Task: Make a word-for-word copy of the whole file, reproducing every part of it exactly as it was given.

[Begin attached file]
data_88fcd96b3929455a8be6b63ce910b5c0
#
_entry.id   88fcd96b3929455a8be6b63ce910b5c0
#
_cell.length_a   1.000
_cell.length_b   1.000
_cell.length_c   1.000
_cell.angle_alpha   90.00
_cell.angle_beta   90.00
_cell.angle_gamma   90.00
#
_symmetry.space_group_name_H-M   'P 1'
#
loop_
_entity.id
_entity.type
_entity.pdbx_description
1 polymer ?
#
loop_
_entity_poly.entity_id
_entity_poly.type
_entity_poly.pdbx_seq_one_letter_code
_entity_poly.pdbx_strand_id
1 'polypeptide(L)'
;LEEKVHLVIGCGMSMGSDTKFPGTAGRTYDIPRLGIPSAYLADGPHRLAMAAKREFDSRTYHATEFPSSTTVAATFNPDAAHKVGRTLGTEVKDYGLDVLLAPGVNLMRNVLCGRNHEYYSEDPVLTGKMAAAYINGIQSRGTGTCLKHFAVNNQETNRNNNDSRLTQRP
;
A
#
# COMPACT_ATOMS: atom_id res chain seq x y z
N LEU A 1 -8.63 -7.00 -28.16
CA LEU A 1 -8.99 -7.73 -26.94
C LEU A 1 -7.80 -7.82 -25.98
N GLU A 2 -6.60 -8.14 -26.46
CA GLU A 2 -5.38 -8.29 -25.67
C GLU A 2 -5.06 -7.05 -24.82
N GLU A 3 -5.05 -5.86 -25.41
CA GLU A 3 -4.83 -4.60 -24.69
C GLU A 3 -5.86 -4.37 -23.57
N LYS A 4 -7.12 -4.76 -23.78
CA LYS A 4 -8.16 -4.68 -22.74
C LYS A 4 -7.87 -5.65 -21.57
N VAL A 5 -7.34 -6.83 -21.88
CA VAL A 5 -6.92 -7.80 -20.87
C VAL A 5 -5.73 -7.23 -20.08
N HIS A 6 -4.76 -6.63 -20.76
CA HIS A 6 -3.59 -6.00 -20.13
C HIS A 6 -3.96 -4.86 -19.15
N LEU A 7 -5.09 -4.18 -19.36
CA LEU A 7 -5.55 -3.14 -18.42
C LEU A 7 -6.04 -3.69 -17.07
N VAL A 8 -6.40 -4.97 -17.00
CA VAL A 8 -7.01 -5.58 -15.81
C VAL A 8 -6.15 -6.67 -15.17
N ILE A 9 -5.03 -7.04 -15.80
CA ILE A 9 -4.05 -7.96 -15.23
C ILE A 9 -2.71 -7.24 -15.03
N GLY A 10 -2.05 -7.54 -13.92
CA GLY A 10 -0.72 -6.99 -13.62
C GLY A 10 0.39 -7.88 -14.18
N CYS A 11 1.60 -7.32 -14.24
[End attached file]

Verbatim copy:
data_88fcd96b3929455a8be6b63ce910b5c0
#
_entry.id   88fcd96b3929455a8be6b63ce910b5c0
#
_cell.length_a   1.000
_cell.length_b   1.000
_cell.length_c   1.000
_cell.angle_alpha   90.00
_cell.angle_beta   90.00
_cell.angle_gamma   90.00
#
_symmetry.space_group_name_H-M   'P 1'
#
loop_
_entity.id
_entity.type
_entity.pdbx_description
1 polymer ?
#
loop_
_entity_poly.entity_id
_entity_poly.type
_entity_poly.pdbx_seq_one_letter_code
_entity_poly.pdbx_strand_id
1 'polypeptide(L)'
;LEEKVHLVIGCGMSMGSDTKFPGTAGRTYDIPRLGIPSAYLADGPHRLAMAAKREFDSRTYHATEFPSSTTVAATFNPDAAHKVGRTLGTEVKDYGLDVLLAPGVNLMRNVLCGRNHEYYSEDPVLTGKMAAAYINGIQSRGTGTCLKHFAVNNQETNRNNNDSRLTQRP
;
A
#
# COMPACT_ATOMS: atom_id res chain seq x y z
N LEU A 1 -8.63 -7.00 -28.16
CA LEU A 1 -8.99 -7.73 -26.94
C LEU A 1 -7.80 -7.82 -25.98
N GLU A 2 -6.60 -8.14 -26.46
CA GLU A 2 -5.38 -8.29 -25.67
C GLU A 2 -5.06 -7.05 -24.82
N GLU A 3 -5.05 -5.86 -25.41
CA GLU A 3 -4.83 -4.60 -24.69
C GLU A 3 -5.86 -4.37 -23.57
N LYS A 4 -7.12 -4.76 -23.78
CA LYS A 4 -8.16 -4.68 -22.74
C LYS A 4 -7.87 -5.65 -21.57
N VAL A 5 -7.34 -6.83 -21.88
CA VAL A 5 -6.92 -7.80 -20.87
C VAL A 5 -5.73 -7.23 -20.08
N HIS A 6 -4.76 -6.63 -20.76
CA HIS A 6 -3.59 -6.00 -20.13
C HIS A 6 -3.96 -4.86 -19.15
N LEU A 7 -5.09 -4.18 -19.36
CA LEU A 7 -5.55 -3.14 -18.42
C LEU A 7 -6.04 -3.69 -17.07
N VAL A 8 -6.40 -4.97 -17.00
CA VAL A 8 -7.01 -5.58 -15.81
C VAL A 8 -6.15 -6.67 -15.17
N ILE A 9 -5.03 -7.04 -15.80
CA ILE A 9 -4.05 -7.96 -15.23
C ILE A 9 -2.71 -7.24 -15.03
N GLY A 10 -2.05 -7.54 -13.92
CA GLY A 10 -0.72 -6.99 -13.62
C GLY A 10 0.39 -7.88 -14.18
N CYS A 11 1.60 -7.32 -14.24